Borderline personality disorder (BPD) can cause a wide range of reactions that can be seen as self-destructive or self-sabotaging. It affects thoughts, emotions, behavior, and communication, making daily life unpredictable and unsettling for those with BPD and their loved ones. Self-sabotage can take many forms, such as damaging relationships, sabotaging job opportunities, and more. People with BPD may not even be aware that they are engaging in self-sabotaging behaviors.
When things are going well, anxiety can increase due to fear that the stability will suddenly end. This is because stability is a foreign concept for those with BPD, making them feel uncertain and suspicious. A study found statistical correlations between a greater number of endorsements in the measure of medical self-sabotage and each of the three measures of BPD. This suggests that medical self-sabotage is a behavioral characteristic of those suffering from BPD.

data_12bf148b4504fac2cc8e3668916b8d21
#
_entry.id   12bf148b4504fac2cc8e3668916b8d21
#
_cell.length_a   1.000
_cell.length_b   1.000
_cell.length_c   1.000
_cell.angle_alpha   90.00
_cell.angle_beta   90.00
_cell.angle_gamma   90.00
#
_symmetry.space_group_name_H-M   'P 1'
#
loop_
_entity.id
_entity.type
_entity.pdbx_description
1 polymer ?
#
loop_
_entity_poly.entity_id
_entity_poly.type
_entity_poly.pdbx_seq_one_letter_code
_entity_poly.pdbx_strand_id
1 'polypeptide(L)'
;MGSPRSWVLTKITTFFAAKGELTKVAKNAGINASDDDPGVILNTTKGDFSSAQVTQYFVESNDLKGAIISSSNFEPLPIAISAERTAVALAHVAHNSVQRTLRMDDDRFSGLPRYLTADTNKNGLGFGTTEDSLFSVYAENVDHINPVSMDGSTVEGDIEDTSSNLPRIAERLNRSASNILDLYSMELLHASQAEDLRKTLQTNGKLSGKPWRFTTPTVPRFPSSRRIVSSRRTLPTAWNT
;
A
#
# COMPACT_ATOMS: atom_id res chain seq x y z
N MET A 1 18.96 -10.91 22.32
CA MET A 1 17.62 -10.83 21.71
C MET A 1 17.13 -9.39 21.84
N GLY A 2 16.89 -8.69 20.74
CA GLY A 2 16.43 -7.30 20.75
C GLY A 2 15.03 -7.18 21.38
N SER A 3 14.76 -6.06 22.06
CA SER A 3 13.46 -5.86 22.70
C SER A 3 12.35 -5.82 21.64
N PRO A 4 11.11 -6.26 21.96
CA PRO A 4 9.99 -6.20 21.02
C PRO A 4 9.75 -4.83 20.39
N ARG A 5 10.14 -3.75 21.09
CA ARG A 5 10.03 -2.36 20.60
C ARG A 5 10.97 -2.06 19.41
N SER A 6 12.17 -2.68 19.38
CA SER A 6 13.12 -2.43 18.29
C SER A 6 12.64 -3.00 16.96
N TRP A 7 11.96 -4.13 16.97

In fact, this pattern of behavior may be more common in psychiatric populations than in primary care populations. With a prevalence rate of 63% among hospitalized psychiatric patients, medical self-sabotage should be considered an additional diagnostic element in the DSM. In relationships, self-sabotage can lead to signs of love and concern from the partner who has been blamed for not caring enough. Since people with BPD may have difficulty expressing their feelings, these are attempts to make sure everything is alright.